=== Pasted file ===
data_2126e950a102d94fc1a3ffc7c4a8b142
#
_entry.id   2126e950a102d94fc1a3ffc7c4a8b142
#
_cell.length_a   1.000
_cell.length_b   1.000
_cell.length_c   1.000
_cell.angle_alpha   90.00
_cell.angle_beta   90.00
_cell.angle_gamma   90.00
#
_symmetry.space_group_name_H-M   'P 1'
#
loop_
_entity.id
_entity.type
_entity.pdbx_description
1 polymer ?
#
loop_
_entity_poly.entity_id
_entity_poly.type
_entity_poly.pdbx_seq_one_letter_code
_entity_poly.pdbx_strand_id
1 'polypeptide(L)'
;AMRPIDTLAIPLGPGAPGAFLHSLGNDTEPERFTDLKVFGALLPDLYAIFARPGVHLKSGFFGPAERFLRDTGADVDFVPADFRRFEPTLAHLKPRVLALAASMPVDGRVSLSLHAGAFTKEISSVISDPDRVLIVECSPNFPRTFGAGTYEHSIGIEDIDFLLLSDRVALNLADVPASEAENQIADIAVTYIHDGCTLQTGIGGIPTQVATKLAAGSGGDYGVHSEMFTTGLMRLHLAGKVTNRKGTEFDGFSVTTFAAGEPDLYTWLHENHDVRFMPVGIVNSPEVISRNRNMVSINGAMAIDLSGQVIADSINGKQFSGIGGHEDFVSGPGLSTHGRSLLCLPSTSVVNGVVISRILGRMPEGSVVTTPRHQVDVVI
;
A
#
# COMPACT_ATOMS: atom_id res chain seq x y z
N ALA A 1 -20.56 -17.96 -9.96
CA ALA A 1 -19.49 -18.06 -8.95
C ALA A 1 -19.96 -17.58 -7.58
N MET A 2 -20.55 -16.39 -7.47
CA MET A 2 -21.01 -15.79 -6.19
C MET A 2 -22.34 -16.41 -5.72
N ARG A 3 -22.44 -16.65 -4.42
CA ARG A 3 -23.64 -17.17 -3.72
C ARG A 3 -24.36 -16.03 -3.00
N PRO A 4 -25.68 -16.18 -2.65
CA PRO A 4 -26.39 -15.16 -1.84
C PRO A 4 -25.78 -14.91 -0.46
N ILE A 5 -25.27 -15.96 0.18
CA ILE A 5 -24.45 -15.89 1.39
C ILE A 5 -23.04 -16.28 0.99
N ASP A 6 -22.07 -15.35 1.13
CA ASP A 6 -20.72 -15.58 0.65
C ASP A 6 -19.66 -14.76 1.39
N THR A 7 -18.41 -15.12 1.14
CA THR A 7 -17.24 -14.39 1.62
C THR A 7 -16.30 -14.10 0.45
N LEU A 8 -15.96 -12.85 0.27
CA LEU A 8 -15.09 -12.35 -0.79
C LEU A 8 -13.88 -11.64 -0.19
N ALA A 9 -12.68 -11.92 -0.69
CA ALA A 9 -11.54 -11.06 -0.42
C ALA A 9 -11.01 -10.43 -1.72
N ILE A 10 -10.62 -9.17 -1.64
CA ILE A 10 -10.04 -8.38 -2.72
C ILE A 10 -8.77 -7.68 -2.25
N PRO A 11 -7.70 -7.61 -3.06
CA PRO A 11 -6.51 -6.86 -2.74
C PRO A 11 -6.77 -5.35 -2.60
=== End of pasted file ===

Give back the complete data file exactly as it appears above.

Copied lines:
data_2126e950a102d94fc1a3ffc7c4a8b142
#
_entry.id   2126e950a102d94fc1a3ffc7c4a8b142
#
_cell.length_a   1.000
_cell.length_b   1.000
_cell.length_c   1.000
_cell.angle_alpha   90.00
_cell.angle_beta   90.00
_cell.angle_gamma   90.00
#
_symmetry.space_group_name_H-M   'P 1'
#
loop_
_entity.id
_entity.type
_entity.pdbx_description
1 polymer ?
#
loop_
_entity_poly.entity_id
_entity_poly.type
_entity_poly.pdbx_seq_one_letter_code
_entity_poly.pdbx_strand_id
1 'polypeptide(L)'
;AMRPIDTLAIPLGPGAPGAFLHSLGNDTEPERFTDLKVFGALLPDLYAIFARPGVHLKSGFFGPAERFLRDTGADVDFVPADFRRFEPTLAHLKPRVLALAASMPVDGRVSLSLHAGAFTKEISSVISDPDRVLIVECSPNFPRTFGAGTYEHSIGIEDIDFLLLSDRVALNLADVPASEAENQIADIAVTYIHDGCTLQTGIGGIPTQVATKLAAGSGGDYGVHSEMFTTGLMRLHLAGKVTNRKGTEFDGFSVTTFAAGEPDLYTWLHENHDVRFMPVGIVNSPEVISRNRNMVSINGAMAIDLSGQVIADSINGKQFSGIGGHEDFVSGPGLSTHGRSLLCLPSTSVVNGVVISRILGRMPEGSVVTTPRHQVDVVI
;
A
#
# COMPACT_ATOMS: atom_id res chain seq x y z
N ALA A 1 -20.56 -17.96 -9.96
CA ALA A 1 -19.49 -18.06 -8.95
C ALA A 1 -19.96 -17.58 -7.58
N MET A 2 -20.55 -16.39 -7.47
CA MET A 2 -21.01 -15.79 -6.19
C MET A 2 -22.34 -16.41 -5.72
N ARG A 3 -22.44 -16.65 -4.42
CA ARG A 3 -23.64 -17.17 -3.72
C ARG A 3 -24.36 -16.03 -3.00
N PRO A 4 -25.68 -16.18 -2.65
CA PRO A 4 -26.39 -15.16 -1.84
C PRO A 4 -25.78 -14.91 -0.46
N ILE A 5 -25.27 -15.96 0.18
CA ILE A 5 -24.45 -15.89 1.39
C ILE A 5 -23.04 -16.28 0.99
N ASP A 6 -22.07 -15.35 1.13
CA ASP A 6 -20.72 -15.58 0.65
C ASP A 6 -19.66 -14.76 1.39
N THR A 7 -18.41 -15.12 1.14
CA THR A 7 -17.24 -14.39 1.62
C THR A 7 -16.30 -14.10 0.45
N LEU A 8 -15.96 -12.85 0.27
CA LEU A 8 -15.09 -12.35 -0.79
C LEU A 8 -13.88 -11.64 -0.19
N ALA A 9 -12.68 -11.92 -0.69
CA ALA A 9 -11.54 -11.06 -0.42
C ALA A 9 -11.01 -10.43 -1.72
N ILE A 10 -10.62 -9.17 -1.64
CA ILE A 10 -10.04 -8.38 -2.72
C ILE A 10 -8.77 -7.68 -2.25
N PRO A 11 -7.70 -7.61 -3.06
CA PRO A 11 -6.51 -6.86 -2.74
C PRO A 11 -6.77 -5.35 -2.60